During July–August 2009, a salvage excavation was conducted at Khirbat ‘Amra (Permit No. A-5699; map ref. 19170–6/62890–5; Fig. 1), in the wake of infrastructure work by the Meqorot Company. The excavation, on behalf of the Israel Antiquities Authority, was directed by E. Kogan-Zehavi, with the assistance of Y. Lender (administration), V. Essman (surveying), D. Storchan (GPS) and N. Zak (drafting).
The site, in the western Judean Shephelah, north of Nahal Timna, is situated on a hill whose top is occupied with an impressive stone building. A number of scholars, among them Clermont-Ganneau, Conder and Kitchener and Guérin, referred to the area as a village named ‘Ammuriya. Remains that dated to the Ottoman, Mamluk, Early Islamic, Byzantine and Hellenistic periods had been discovered in the northern part of the site (Permit No. A-4370).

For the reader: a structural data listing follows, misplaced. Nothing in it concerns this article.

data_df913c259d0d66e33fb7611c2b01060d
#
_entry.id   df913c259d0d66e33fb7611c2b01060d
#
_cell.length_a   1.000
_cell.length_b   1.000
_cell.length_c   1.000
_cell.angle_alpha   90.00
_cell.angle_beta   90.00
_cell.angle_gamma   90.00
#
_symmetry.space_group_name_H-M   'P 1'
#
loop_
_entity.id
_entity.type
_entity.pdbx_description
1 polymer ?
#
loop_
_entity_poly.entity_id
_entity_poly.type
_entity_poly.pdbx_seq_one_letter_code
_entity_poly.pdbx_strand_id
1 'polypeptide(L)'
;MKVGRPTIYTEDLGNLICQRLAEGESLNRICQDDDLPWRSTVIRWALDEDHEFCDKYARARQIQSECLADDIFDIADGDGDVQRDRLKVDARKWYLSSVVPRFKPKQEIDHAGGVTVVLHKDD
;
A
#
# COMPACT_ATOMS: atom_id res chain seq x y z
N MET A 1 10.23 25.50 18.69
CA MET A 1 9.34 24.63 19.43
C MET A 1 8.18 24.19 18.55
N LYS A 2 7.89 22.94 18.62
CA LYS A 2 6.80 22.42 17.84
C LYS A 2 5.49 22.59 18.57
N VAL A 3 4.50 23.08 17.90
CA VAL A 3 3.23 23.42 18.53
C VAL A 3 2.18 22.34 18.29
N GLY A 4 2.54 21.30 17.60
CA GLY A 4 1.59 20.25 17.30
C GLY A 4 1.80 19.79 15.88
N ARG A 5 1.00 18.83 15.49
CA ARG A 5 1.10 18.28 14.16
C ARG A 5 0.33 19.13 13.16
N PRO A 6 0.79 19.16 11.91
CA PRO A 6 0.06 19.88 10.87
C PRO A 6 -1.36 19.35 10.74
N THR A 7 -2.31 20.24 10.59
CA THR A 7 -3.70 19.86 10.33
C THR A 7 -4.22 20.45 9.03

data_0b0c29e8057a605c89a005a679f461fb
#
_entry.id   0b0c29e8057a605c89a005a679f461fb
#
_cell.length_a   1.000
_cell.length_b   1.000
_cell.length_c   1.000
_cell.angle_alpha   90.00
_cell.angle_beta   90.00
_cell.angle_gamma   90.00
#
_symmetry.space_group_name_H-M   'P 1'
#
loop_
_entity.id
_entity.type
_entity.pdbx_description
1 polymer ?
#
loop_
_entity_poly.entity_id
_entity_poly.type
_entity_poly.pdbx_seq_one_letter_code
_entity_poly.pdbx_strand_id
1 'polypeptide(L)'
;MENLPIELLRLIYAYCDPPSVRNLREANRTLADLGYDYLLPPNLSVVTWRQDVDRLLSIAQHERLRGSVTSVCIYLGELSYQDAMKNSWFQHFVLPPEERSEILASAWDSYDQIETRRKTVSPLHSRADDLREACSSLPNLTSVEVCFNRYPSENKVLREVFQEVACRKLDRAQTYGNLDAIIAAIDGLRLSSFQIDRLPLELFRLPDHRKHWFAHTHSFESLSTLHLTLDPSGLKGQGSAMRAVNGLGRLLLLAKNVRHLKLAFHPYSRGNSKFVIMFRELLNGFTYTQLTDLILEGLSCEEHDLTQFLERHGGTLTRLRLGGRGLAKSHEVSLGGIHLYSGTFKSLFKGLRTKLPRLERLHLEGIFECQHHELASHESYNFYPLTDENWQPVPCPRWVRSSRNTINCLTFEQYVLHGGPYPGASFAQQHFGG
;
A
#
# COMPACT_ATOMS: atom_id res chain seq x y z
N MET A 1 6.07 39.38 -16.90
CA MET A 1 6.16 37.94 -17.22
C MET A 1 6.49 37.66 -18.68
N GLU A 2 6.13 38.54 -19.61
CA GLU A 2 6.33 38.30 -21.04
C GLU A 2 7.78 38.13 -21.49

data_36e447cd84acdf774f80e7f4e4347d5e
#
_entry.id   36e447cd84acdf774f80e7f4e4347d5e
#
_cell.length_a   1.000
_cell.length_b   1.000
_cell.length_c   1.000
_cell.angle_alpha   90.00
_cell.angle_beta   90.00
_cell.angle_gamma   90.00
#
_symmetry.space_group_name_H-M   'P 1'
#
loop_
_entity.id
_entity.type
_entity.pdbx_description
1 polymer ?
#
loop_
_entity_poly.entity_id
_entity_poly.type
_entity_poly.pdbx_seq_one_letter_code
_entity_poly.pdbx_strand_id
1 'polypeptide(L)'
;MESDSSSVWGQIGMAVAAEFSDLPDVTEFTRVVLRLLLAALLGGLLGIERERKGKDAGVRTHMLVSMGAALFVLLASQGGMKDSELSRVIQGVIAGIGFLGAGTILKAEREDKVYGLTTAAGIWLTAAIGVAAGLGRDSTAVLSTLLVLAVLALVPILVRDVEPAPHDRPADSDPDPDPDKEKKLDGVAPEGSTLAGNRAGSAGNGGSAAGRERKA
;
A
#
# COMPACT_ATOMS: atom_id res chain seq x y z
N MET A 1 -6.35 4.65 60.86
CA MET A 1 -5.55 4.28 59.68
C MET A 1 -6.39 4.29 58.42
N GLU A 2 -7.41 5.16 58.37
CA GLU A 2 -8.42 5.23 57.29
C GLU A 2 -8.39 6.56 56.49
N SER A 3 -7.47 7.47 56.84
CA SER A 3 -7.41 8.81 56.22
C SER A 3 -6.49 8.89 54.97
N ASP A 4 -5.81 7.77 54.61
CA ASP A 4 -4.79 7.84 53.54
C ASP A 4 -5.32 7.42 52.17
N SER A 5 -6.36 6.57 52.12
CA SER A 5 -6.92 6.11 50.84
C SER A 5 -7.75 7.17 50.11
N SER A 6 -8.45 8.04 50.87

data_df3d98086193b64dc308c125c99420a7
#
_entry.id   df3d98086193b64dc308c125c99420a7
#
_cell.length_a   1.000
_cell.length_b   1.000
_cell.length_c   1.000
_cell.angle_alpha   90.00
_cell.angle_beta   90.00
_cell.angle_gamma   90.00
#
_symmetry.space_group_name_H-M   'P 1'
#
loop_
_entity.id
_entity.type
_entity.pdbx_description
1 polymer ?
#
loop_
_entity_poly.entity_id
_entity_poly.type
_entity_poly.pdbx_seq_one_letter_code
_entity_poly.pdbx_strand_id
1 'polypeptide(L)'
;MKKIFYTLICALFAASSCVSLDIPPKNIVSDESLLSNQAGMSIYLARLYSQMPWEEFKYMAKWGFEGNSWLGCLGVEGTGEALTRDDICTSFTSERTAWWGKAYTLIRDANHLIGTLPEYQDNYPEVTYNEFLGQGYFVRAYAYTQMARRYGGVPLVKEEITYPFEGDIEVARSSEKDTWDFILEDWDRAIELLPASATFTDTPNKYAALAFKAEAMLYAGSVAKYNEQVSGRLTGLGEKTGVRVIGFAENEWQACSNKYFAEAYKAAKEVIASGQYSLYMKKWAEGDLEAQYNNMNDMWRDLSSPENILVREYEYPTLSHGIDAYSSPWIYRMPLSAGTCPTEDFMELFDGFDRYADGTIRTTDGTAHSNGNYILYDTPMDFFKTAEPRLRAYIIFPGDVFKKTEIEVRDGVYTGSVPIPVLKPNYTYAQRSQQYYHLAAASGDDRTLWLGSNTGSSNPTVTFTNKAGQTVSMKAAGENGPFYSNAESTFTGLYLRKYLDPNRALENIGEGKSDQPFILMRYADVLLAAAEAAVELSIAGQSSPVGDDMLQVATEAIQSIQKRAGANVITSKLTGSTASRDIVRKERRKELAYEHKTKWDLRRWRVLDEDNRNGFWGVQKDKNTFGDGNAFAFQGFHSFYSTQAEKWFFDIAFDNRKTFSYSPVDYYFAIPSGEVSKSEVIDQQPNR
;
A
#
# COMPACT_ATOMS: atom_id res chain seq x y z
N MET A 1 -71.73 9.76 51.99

Mechanical equipment uncovered a wide wall in the current excavation, located c. 300 m northwest of the site; a square was opened alongside the wall.
The wall (W1; width 1.5 m, max. height 0.6 m; Figs 2, 3) was oriented north–south and several of its sections were discerned along the surface for a distance of c. 40 m. The wall, preserved two courses high, was dry-built of two rows of large carelessly dressed fieldstones, reinforced with small stones and a core of smaller stones. The wall was set on clayey soil that had accumulated on the bedrock (L103–L105; thickness c. 0.4 m). Its northern part deviated from the general course and its sides had collapsed; the reason behind this occurrence remains enigmatic because this section was not excavated.
The meager ceramic finds included several worn body fragments from the Byzantine period, which are insufficient to date the wall.
The broad wall, which undoubtedly rose to a considerable height, was built in an open area and no field walls were noted nearby; it may have demarcated the boundaries of an ancient settlement or its fields.